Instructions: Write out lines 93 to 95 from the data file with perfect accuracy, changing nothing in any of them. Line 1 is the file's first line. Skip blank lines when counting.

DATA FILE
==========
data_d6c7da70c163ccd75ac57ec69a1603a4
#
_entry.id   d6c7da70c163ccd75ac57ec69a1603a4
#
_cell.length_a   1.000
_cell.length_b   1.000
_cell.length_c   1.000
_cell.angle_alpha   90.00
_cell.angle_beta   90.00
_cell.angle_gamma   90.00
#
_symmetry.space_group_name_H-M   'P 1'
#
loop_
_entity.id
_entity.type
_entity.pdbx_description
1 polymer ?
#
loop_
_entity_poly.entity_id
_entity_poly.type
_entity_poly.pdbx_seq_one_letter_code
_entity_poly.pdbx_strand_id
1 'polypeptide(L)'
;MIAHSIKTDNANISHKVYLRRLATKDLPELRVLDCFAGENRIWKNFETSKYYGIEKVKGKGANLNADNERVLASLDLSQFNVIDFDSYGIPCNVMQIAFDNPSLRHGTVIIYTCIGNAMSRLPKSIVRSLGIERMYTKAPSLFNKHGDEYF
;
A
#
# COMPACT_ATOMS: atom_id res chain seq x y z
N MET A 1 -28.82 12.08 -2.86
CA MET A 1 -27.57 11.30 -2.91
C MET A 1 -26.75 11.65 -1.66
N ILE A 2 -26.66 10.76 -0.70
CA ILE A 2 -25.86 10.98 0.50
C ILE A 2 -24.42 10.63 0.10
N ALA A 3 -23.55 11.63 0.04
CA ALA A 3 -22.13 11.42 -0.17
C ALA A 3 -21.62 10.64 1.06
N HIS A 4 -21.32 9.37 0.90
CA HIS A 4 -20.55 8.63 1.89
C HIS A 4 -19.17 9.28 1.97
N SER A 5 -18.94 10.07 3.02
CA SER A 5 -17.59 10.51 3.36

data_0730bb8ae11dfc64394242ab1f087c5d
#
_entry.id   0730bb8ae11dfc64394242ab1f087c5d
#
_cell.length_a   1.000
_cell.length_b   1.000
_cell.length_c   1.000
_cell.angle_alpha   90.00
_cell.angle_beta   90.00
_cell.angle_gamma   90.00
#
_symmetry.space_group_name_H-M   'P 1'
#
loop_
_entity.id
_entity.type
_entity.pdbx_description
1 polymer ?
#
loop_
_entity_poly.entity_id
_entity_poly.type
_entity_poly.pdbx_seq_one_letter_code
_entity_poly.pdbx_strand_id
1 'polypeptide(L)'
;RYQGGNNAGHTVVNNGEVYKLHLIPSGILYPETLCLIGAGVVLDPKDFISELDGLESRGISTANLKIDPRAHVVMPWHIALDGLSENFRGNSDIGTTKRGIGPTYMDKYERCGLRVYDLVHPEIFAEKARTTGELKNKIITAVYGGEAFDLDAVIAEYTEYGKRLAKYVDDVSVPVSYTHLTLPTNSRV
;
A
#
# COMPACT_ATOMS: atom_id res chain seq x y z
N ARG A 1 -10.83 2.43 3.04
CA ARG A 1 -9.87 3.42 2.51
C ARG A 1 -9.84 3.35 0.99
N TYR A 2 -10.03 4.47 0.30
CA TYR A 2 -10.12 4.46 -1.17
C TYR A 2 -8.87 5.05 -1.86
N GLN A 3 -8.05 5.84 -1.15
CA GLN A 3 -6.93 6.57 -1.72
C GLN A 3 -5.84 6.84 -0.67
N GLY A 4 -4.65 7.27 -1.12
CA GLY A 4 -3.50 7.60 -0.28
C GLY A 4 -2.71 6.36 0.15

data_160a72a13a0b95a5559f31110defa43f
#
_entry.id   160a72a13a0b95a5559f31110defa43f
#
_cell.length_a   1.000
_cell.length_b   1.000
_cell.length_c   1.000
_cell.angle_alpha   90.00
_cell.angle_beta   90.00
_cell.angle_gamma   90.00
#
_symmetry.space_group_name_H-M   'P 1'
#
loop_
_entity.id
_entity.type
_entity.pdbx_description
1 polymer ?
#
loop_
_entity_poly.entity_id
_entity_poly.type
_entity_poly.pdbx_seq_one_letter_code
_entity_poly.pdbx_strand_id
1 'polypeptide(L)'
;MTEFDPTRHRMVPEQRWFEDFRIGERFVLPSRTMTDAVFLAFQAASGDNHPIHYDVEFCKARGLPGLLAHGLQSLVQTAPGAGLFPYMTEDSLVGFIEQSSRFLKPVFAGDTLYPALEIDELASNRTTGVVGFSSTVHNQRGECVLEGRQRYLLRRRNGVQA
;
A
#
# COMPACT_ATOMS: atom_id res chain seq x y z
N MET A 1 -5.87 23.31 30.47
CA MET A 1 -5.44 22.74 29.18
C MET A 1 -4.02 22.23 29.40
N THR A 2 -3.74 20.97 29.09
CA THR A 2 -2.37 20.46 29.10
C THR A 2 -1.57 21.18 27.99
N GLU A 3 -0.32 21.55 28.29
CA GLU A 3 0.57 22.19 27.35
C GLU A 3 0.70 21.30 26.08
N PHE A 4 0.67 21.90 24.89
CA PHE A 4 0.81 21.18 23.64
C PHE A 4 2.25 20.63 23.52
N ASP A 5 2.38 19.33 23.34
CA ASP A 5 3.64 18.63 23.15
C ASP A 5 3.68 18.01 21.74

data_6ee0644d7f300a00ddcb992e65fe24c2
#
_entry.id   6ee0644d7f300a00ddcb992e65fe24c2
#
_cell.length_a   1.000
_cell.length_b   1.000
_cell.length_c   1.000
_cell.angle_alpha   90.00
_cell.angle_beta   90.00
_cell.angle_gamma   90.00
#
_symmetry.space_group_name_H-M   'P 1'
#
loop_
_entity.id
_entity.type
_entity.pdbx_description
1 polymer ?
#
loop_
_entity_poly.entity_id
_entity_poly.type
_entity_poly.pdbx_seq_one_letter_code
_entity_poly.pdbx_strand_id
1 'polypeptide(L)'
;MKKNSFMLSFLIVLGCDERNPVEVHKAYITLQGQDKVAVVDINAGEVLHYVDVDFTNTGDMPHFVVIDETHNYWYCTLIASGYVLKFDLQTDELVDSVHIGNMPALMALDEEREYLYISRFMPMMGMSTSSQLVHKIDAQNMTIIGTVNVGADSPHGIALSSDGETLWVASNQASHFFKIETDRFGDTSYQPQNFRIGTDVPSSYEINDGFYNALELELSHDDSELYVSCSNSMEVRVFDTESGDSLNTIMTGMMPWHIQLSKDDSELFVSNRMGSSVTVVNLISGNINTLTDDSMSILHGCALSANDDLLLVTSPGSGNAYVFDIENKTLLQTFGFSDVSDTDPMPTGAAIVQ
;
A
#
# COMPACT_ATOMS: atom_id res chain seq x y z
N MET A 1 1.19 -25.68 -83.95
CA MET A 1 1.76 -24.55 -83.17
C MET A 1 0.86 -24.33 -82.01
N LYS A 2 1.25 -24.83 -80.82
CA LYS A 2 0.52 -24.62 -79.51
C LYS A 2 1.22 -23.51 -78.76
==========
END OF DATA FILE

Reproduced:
_cell.length_c   1.000
_cell.angle_alpha   90.00
_cell.angle_beta   90.00